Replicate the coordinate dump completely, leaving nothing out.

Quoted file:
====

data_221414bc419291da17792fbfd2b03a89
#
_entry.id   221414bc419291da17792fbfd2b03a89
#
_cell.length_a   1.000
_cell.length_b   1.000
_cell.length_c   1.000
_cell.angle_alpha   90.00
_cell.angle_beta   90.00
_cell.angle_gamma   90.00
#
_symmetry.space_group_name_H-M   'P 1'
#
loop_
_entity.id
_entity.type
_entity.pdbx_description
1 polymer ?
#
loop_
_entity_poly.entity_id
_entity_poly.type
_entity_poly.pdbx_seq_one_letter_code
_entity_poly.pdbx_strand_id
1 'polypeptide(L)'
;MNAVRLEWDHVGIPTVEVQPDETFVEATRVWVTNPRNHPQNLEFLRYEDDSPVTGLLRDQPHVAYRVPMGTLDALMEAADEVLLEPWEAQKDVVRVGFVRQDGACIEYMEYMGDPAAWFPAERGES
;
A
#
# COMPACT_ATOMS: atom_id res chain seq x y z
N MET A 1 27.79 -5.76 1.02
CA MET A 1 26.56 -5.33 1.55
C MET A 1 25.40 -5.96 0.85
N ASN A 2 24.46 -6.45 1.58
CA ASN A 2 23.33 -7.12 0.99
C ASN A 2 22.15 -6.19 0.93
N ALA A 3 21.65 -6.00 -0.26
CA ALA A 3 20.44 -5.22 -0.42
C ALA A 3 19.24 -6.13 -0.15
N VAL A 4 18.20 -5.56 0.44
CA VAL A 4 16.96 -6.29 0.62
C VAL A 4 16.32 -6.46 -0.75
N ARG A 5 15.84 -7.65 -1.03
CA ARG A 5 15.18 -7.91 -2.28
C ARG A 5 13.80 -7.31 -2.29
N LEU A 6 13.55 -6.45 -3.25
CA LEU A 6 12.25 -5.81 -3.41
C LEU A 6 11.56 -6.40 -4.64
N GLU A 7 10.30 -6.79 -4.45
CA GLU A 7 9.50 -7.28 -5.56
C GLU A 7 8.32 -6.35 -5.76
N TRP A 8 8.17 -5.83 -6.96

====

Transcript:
data_221414bc419291da17792fbfd2b03a89
#
_entry.id   221414bc419291da17792fbfd2b03a89
#
_cell.length_a   1.000
_cell.length_b   1.000
_cell.length_c   1.000
_cell.angle_alpha   90.00
_cell.angle_beta   90.00
_cell.angle_gamma   90.00
#
_symmetry.space_group_name_H-M   'P 1'
#
loop_
_entity.id
_entity.type
_entity.pdbx_description
1 polymer ?
#
loop_
_entity_poly.entity_id
_entity_poly.type
_entity_poly.pdbx_seq_one_letter_code
_entity_poly.pdbx_strand_id
1 'polypeptide(L)'
;MNAVRLEWDHVGIPTVEVQPDETFVEATRVWVTNPRNHPQNLEFLRYEDDSPVTGLLRDQPHVAYRVPMGTLDALMEAADEVLLEPWEAQKDVVRVGFVRQDGACIEYMEYMGDPAAWFPAERGES
;
A
#
# COMPACT_ATOMS: atom_id res chain seq x y z
N MET A 1 27.79 -5.76 1.02
CA MET A 1 26.56 -5.33 1.55
C MET A 1 25.40 -5.96 0.85
N ASN A 2 24.46 -6.45 1.58
CA ASN A 2 23.33 -7.12 0.99
C ASN A 2 22.15 -6.19 0.93
N ALA A 3 21.65 -6.00 -0.26
CA ALA A 3 20.44 -5.22 -0.42
C ALA A 3 19.24 -6.13 -0.15
N VAL A 4 18.20 -5.56 0.44
CA VAL A 4 16.96 -6.29 0.62
C VAL A 4 16.32 -6.46 -0.75
N ARG A 5 15.84 -7.65 -1.03
CA ARG A 5 15.18 -7.91 -2.28
C ARG A 5 13.80 -7.31 -2.29
N LEU A 6 13.55 -6.45 -3.25
CA LEU A 6 12.25 -5.81 -3.41
C LEU A 6 11.56 -6.40 -4.64
N GLU A 7 10.30 -6.79 -4.45
CA GLU A 7 9.50 -7.28 -5.56
C GLU A 7 8.32 -6.35 -5.76
N TRP A 8 8.17 -5.83 -6.96